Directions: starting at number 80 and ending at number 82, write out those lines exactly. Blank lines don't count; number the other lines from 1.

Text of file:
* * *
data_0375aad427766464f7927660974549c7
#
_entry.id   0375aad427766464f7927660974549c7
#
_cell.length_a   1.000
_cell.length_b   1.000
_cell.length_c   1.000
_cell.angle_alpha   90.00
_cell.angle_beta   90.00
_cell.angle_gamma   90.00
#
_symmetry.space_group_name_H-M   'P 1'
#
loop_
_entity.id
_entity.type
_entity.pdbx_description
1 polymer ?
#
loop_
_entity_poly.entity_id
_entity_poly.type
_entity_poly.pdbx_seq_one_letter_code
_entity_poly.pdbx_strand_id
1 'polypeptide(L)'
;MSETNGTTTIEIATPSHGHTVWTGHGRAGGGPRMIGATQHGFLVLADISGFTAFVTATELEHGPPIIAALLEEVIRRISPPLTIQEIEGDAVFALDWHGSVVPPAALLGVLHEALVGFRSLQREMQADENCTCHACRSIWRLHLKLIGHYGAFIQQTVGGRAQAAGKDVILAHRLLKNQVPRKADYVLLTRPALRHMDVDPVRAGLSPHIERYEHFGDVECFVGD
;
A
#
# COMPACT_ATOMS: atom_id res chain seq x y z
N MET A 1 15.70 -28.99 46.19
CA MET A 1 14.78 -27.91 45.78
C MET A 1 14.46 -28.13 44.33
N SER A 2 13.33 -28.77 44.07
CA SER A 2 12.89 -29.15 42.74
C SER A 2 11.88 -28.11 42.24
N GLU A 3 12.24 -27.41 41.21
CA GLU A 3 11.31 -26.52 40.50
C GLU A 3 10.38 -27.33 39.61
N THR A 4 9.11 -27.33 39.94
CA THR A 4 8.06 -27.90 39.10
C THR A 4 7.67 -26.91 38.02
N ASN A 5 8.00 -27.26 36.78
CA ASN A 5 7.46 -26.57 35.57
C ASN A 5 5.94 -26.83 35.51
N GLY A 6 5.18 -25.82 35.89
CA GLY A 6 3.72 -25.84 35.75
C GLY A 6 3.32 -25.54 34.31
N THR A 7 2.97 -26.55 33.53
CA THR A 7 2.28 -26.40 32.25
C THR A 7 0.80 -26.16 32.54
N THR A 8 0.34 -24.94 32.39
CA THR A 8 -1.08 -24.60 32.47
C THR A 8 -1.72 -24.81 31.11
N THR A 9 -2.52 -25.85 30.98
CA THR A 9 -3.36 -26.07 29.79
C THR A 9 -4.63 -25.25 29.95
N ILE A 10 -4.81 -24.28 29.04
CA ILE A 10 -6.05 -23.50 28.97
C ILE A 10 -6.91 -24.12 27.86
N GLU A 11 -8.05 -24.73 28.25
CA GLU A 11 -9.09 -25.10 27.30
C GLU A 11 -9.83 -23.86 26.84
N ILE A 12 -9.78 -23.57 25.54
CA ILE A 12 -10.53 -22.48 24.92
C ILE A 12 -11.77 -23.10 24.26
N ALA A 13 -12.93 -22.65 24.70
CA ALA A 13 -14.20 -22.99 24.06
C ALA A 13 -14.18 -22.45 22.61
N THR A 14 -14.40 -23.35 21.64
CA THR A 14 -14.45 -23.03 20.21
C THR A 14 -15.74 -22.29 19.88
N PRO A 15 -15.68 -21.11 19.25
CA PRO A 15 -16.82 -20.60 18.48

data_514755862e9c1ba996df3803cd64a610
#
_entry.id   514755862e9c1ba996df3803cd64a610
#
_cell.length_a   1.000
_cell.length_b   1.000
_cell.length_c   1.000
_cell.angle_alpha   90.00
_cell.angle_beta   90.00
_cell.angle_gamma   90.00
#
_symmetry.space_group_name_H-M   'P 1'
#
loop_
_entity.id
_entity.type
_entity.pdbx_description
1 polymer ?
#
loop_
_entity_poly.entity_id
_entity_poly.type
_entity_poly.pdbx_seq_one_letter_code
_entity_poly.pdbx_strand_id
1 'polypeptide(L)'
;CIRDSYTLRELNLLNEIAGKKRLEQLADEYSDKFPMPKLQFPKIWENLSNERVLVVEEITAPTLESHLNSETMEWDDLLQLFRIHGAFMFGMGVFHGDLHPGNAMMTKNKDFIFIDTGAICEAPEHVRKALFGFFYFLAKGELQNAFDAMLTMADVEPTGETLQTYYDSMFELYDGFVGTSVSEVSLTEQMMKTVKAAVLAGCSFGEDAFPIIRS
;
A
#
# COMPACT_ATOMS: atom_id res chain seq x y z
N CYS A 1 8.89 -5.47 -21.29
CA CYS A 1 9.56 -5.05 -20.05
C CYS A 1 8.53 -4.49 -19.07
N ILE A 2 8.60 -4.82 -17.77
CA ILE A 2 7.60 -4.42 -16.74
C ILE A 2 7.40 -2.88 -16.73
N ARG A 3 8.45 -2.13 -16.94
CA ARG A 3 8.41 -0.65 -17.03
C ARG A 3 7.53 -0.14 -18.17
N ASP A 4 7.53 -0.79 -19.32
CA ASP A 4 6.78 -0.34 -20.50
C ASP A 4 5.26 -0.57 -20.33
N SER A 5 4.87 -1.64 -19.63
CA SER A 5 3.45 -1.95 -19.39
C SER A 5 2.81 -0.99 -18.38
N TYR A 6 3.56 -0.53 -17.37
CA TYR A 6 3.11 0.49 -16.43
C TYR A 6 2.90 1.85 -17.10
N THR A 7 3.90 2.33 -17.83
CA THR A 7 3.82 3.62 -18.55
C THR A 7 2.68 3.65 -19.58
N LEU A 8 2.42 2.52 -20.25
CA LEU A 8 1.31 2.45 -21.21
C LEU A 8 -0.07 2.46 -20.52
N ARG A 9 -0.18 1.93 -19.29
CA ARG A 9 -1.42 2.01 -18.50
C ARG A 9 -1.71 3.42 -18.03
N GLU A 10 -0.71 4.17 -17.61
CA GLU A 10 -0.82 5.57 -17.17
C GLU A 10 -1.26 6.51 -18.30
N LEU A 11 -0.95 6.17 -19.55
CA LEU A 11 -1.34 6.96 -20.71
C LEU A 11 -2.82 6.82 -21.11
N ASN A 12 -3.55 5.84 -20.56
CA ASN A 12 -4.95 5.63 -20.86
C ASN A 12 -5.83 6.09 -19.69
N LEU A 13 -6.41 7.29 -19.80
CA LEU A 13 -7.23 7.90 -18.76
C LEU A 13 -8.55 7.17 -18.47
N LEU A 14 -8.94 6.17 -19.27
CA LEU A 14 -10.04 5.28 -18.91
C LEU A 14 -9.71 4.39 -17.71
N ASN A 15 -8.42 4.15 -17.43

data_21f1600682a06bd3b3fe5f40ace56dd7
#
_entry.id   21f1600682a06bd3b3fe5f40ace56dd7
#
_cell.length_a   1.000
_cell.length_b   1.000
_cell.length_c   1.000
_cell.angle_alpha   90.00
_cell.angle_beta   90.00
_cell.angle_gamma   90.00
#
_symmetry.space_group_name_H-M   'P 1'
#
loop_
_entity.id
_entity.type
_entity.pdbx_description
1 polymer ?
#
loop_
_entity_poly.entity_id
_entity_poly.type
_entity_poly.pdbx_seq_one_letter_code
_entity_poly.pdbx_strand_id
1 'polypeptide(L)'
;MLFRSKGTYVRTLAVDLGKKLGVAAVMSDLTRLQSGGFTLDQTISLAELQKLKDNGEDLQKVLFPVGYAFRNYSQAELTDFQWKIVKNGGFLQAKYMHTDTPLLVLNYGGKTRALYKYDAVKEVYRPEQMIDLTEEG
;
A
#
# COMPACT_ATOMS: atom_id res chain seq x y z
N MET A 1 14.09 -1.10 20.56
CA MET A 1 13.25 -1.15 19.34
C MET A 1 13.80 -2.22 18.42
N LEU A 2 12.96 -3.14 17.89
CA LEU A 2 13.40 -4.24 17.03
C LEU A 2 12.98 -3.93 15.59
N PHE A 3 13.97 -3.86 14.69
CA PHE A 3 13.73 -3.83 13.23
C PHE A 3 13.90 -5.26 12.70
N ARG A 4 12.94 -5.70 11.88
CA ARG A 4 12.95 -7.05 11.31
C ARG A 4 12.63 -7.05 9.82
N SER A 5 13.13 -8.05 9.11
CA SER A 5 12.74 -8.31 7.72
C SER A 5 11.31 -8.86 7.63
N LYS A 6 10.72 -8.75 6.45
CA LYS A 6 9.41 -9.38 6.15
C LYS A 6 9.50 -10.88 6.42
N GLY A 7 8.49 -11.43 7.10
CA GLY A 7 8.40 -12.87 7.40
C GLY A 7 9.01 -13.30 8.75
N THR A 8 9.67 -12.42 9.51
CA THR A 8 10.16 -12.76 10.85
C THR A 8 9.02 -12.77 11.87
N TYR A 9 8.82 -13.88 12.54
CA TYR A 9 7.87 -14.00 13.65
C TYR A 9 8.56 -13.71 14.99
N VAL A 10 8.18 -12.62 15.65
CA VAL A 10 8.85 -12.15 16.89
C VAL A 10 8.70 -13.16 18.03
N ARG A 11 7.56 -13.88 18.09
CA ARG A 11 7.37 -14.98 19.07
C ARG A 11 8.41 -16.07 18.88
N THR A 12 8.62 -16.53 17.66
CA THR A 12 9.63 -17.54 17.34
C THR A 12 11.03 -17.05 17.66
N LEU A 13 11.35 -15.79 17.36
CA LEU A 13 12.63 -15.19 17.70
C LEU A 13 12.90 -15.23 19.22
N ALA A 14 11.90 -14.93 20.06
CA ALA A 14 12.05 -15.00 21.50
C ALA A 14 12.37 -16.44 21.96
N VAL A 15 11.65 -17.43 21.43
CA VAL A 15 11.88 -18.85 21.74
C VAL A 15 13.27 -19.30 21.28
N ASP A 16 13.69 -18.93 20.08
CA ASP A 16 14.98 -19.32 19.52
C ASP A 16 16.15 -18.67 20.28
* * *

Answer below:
_cell.length_b   1.000
_cell.length_c   1.000
_cell.angle_alpha   90.00